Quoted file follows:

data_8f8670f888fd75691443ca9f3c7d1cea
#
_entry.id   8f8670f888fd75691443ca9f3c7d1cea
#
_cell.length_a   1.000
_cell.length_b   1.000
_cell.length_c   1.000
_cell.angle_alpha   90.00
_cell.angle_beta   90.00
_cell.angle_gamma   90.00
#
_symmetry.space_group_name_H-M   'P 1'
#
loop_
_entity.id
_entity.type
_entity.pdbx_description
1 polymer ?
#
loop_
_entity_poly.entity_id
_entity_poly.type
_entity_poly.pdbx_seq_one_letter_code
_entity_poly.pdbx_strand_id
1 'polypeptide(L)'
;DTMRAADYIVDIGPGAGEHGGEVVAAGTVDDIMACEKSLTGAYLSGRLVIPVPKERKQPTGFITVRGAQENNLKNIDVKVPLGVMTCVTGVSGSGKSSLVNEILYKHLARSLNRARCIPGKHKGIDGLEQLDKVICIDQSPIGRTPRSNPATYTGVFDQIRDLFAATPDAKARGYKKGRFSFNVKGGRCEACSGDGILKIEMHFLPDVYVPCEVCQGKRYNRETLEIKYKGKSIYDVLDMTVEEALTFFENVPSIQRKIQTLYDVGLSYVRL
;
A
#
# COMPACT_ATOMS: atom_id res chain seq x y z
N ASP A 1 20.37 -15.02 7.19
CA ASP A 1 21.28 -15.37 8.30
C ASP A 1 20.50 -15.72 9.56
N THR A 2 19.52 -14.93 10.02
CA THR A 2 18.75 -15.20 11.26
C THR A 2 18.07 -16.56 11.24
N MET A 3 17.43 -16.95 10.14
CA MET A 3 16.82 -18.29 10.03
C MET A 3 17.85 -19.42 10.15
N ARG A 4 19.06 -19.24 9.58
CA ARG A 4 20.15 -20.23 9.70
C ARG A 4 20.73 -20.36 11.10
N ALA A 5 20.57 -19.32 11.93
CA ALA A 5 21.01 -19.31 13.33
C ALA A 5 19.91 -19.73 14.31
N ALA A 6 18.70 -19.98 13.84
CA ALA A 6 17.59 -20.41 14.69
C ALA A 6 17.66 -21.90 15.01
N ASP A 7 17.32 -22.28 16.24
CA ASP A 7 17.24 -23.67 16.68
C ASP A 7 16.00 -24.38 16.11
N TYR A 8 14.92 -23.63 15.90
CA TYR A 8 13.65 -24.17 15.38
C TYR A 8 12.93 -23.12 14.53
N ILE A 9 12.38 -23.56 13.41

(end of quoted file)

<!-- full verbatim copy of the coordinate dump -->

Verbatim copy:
data_8f8670f888fd75691443ca9f3c7d1cea
#
_entry.id   8f8670f888fd75691443ca9f3c7d1cea
#
_cell.length_a   1.000
_cell.length_b   1.000
_cell.length_c   1.000
_cell.angle_alpha   90.00
_cell.angle_beta   90.00
_cell.angle_gamma   90.00
#
_symmetry.space_group_name_H-M   'P 1'
#
loop_
_entity.id
_entity.type
_entity.pdbx_description
1 polymer ?
#
loop_
_entity_poly.entity_id
_entity_poly.type
_entity_poly.pdbx_seq_one_letter_code
_entity_poly.pdbx_strand_id
1 'polypeptide(L)'
;DTMRAADYIVDIGPGAGEHGGEVVAAGTVDDIMACEKSLTGAYLSGRLVIPVPKERKQPTGFITVRGAQENNLKNIDVKVPLGVMTCVTGVSGSGKSSLVNEILYKHLARSLNRARCIPGKHKGIDGLEQLDKVICIDQSPIGRTPRSNPATYTGVFDQIRDLFAATPDAKARGYKKGRFSFNVKGGRCEACSGDGILKIEMHFLPDVYVPCEVCQGKRYNRETLEIKYKGKSIYDVLDMTVEEALTFFENVPSIQRKIQTLYDVGLSYVRL
;
A
#
# COMPACT_ATOMS: atom_id res chain seq x y z
N ASP A 1 20.37 -15.02 7.19
CA ASP A 1 21.28 -15.37 8.30
C ASP A 1 20.50 -15.72 9.56
N THR A 2 19.52 -14.93 10.02
CA THR A 2 18.75 -15.20 11.26
C THR A 2 18.07 -16.56 11.24
N MET A 3 17.43 -16.95 10.14
CA MET A 3 16.82 -18.29 10.03
C MET A 3 17.85 -19.42 10.15
N ARG A 4 19.06 -19.24 9.58
CA ARG A 4 20.15 -20.23 9.70
C ARG A 4 20.73 -20.36 11.10
N ALA A 5 20.57 -19.32 11.93
CA ALA A 5 21.01 -19.31 13.33
C ALA A 5 19.91 -19.73 14.31
N ALA A 6 18.70 -19.98 13.84
CA ALA A 6 17.59 -20.41 14.69
C ALA A 6 17.66 -21.90 15.01
N ASP A 7 17.32 -22.28 16.24
CA ASP A 7 17.24 -23.67 16.68
C ASP A 7 16.00 -24.38 16.11
N TYR A 8 14.92 -23.63 15.90
CA TYR A 8 13.65 -24.17 15.38
C TYR A 8 12.93 -23.12 14.53
N ILE A 9 12.38 -23.56 13.41